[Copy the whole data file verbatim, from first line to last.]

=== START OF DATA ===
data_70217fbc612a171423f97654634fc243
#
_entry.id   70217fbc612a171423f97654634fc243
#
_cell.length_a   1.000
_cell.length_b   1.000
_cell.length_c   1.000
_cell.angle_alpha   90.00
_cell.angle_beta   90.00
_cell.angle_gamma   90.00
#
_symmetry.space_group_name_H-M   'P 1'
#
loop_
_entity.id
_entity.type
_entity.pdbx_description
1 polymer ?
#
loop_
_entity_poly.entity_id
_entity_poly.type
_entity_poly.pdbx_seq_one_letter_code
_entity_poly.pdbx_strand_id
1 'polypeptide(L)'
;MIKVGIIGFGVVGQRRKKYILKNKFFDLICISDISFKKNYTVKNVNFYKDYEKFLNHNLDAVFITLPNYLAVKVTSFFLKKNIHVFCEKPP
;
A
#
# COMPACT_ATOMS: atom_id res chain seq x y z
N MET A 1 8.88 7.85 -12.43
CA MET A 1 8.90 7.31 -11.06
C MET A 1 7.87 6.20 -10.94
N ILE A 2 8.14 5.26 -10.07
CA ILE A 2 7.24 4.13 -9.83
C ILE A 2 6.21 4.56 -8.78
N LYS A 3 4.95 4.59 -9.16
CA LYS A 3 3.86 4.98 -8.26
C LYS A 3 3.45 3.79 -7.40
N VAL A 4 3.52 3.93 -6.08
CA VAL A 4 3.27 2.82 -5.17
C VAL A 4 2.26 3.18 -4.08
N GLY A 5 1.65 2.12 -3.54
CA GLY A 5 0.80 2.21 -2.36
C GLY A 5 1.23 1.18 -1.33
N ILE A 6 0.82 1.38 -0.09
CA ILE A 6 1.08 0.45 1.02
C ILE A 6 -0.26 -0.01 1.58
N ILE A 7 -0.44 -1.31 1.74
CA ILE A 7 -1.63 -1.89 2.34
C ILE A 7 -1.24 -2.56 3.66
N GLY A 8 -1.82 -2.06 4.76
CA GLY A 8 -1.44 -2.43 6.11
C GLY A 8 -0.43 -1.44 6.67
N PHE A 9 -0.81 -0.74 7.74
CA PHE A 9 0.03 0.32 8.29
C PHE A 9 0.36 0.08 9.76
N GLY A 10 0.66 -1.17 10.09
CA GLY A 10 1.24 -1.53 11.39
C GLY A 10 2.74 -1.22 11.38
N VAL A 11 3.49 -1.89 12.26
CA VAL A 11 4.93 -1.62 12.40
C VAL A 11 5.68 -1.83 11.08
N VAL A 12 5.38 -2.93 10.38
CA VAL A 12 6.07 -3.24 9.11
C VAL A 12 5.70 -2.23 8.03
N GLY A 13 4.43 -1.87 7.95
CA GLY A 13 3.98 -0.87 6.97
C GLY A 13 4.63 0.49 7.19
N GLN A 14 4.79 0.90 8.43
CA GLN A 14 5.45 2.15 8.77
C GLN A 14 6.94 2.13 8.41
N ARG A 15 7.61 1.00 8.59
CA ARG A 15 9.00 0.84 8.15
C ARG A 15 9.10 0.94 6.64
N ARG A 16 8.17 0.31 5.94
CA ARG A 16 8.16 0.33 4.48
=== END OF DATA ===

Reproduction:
data_70217fbc612a171423f97654634fc243
#
_entry.id   70217fbc612a171423f97654634fc243
#
_cell.length_a   1.000
_cell.length_b   1.000
_cell.length_c   1.000
_cell.angle_alpha   90.00
_cell.angle_beta   90.00
_cell.angle_gamma   90.00
#
_symmetry.space_group_name_H-M   'P 1'
#
loop_
_entity.id
_entity.type
_entity.pdbx_description
1 polymer ?
#
loop_
_entity_poly.entity_id
_entity_poly.type
_entity_poly.pdbx_seq_one_letter_code
_entity_poly.pdbx_strand_id
1 'polypeptide(L)'
;MIKVGIIGFGVVGQRRKKYILKNKFFDLICISDISFKKNYTVKNVNFYKDYEKFLNHNLDAVFITLPNYLAVKVTSFFLKKNIHVFCEKPP
;
A
#
# COMPACT_ATOMS: atom_id res chain seq x y z
N MET A 1 8.88 7.85 -12.43
CA MET A 1 8.90 7.31 -11.06
C MET A 1 7.87 6.20 -10.94
N ILE A 2 8.14 5.26 -10.07
CA ILE A 2 7.24 4.13 -9.83
C ILE A 2 6.21 4.56 -8.78
N LYS A 3 4.95 4.59 -9.16
CA LYS A 3 3.86 4.98 -8.26
C LYS A 3 3.45 3.79 -7.40
N VAL A 4 3.52 3.93 -6.08
CA VAL A 4 3.27 2.82 -5.17
C VAL A 4 2.26 3.18 -4.08
N GLY A 5 1.65 2.12 -3.54
CA GLY A 5 0.80 2.21 -2.36
C GLY A 5 1.23 1.18 -1.33
N ILE A 6 0.82 1.38 -0.09
CA ILE A 6 1.08 0.45 1.02
C ILE A 6 -0.26 -0.01 1.58
N ILE A 7 -0.44 -1.31 1.74
CA ILE A 7 -1.63 -1.89 2.34
C ILE A 7 -1.24 -2.56 3.66
N GLY A 8 -1.82 -2.06 4.76
CA GLY A 8 -1.44 -2.43 6.11
C GLY A 8 -0.43 -1.44 6.67
N PHE A 9 -0.81 -0.74 7.74
CA PHE A 9 0.03 0.32 8.29
C PHE A 9 0.36 0.08 9.76
N GLY A 10 0.66 -1.17 10.09
CA GLY A 10 1.24 -1.53 11.39
C GLY A 10 2.74 -1.22 11.38
N VAL A 11 3.49 -1.89 12.26
CA VAL A 11 4.93 -1.62 12.40
C VAL A 11 5.68 -1.83 11.08
N VAL A 12 5.38 -2.93 10.38
CA VAL A 12 6.07 -3.24 9.11
C VAL A 12 5.70 -2.23 8.03
N GLY A 13 4.43 -1.87 7.95
CA GLY A 13 3.98 -0.87 6.97
C GLY A 13 4.63 0.49 7.19
N GLN A 14 4.79 0.90 8.43
CA GLN A 14 5.45 2.15 8.77
C GLN A 14 6.94 2.13 8.41
N ARG A 15 7.61 1.00 8.59
CA ARG A 15 9.00 0.84 8.15
C ARG A 15 9.10 0.94 6.64
N ARG A 16 8.17 0.31 5.94
CA ARG A 16 8.16 0.33 4.48